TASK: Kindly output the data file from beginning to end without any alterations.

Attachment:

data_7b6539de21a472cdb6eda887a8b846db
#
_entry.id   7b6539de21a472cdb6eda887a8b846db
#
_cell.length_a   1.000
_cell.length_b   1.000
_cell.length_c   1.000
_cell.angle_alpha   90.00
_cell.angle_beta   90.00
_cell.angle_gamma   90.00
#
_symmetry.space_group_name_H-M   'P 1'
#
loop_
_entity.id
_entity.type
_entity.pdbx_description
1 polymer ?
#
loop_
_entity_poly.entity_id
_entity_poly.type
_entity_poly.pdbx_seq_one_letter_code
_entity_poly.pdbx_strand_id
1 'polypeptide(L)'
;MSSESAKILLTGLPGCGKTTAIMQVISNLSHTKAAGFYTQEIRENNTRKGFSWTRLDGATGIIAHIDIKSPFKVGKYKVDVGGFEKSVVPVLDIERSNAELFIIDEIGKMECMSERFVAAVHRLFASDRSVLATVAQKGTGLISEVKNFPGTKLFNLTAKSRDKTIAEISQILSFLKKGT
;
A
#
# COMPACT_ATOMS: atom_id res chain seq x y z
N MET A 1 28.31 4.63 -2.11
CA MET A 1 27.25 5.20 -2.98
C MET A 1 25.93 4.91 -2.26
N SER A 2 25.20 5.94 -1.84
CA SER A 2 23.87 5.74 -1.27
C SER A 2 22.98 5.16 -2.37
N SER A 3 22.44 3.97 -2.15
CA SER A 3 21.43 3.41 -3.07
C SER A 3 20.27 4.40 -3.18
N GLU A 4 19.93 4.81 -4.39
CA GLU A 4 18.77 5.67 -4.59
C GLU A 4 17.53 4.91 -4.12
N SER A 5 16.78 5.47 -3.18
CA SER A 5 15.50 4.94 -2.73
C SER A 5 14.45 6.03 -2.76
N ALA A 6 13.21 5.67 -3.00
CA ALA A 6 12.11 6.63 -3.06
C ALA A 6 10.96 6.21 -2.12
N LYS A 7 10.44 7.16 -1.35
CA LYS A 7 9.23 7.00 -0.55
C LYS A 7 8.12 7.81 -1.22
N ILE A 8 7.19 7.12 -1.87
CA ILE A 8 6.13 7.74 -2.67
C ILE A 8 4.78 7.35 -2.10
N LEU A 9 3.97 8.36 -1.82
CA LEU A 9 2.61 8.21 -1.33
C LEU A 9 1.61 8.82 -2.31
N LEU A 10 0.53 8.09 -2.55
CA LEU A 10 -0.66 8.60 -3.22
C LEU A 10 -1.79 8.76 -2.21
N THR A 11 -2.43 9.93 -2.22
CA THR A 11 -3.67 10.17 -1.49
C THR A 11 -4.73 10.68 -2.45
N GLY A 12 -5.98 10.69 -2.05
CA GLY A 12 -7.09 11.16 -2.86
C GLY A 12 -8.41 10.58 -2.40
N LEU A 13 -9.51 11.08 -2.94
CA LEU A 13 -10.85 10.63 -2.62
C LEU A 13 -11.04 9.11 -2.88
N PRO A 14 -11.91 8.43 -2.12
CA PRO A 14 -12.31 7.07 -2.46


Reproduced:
data_7b6539de21a472cdb6eda887a8b846db
#
_entry.id   7b6539de21a472cdb6eda887a8b846db
#
_cell.length_a   1.000
_cell.length_b   1.000
_cell.length_c   1.000
_cell.angle_alpha   90.00
_cell.angle_beta   90.00
_cell.angle_gamma   90.00
#
_symmetry.space_group_name_H-M   'P 1'
#
loop_
_entity.id
_entity.type
_entity.pdbx_description
1 polymer ?
#
loop_
_entity_poly.entity_id
_entity_poly.type
_entity_poly.pdbx_seq_one_letter_code
_entity_poly.pdbx_strand_id
1 'polypeptide(L)'
;MSSESAKILLTGLPGCGKTTAIMQVISNLSHTKAAGFYTQEIRENNTRKGFSWTRLDGATGIIAHIDIKSPFKVGKYKVDVGGFEKSVVPVLDIERSNAELFIIDEIGKMECMSERFVAAVHRLFASDRSVLATVAQKGTGLISEVKNFPGTKLFNLTAKSRDKTIAEISQILSFLKKGT
;
A
#
# COMPACT_ATOMS: atom_id res chain seq x y z
N MET A 1 28.31 4.63 -2.11
CA MET A 1 27.25 5.20 -2.98
C MET A 1 25.93 4.91 -2.26
N SER A 2 25.20 5.94 -1.84
CA SER A 2 23.87 5.74 -1.27
C SER A 2 22.98 5.16 -2.37
N SER A 3 22.44 3.97 -2.15
CA SER A 3 21.43 3.41 -3.07
C SER A 3 20.27 4.40 -3.18
N GLU A 4 19.93 4.81 -4.39
CA GLU A 4 18.77 5.67 -4.59
C GLU A 4 17.53 4.91 -4.12
N SER A 5 16.78 5.47 -3.18
CA SER A 5 15.50 4.94 -2.73
C SER A 5 14.45 6.03 -2.76
N ALA A 6 13.21 5.67 -3.00
CA ALA A 6 12.11 6.63 -3.06
C ALA A 6 10.96 6.21 -2.12
N LYS A 7 10.44 7.16 -1.35
CA LYS A 7 9.23 7.00 -0.55
C LYS A 7 8.12 7.81 -1.22
N ILE A 8 7.19 7.12 -1.87
CA ILE A 8 6.13 7.74 -2.67
C ILE A 8 4.78 7.35 -2.10
N LEU A 9 3.97 8.36 -1.82
CA LEU A 9 2.61 8.21 -1.33
C LEU A 9 1.61 8.82 -2.31
N LEU A 10 0.53 8.09 -2.55
CA LEU A 10 -0.66 8.60 -3.22
C LEU A 10 -1.79 8.76 -2.21
N THR A 11 -2.43 9.93 -2.22
CA THR A 11 -3.67 10.17 -1.49
C THR A 11 -4.73 10.68 -2.45
N GLY A 12 -5.98 10.69 -2.05
CA GLY A 12 -7.09 11.16 -2.86
C GLY A 12 -8.41 10.58 -2.40
N LEU A 13 -9.51 11.08 -2.94
CA LEU A 13 -10.85 10.63 -2.62
C LEU A 13 -11.04 9.11 -2.88
N PRO A 14 -11.91 8.43 -2.12
CA PRO A 14 -12.31 7.07 -2.46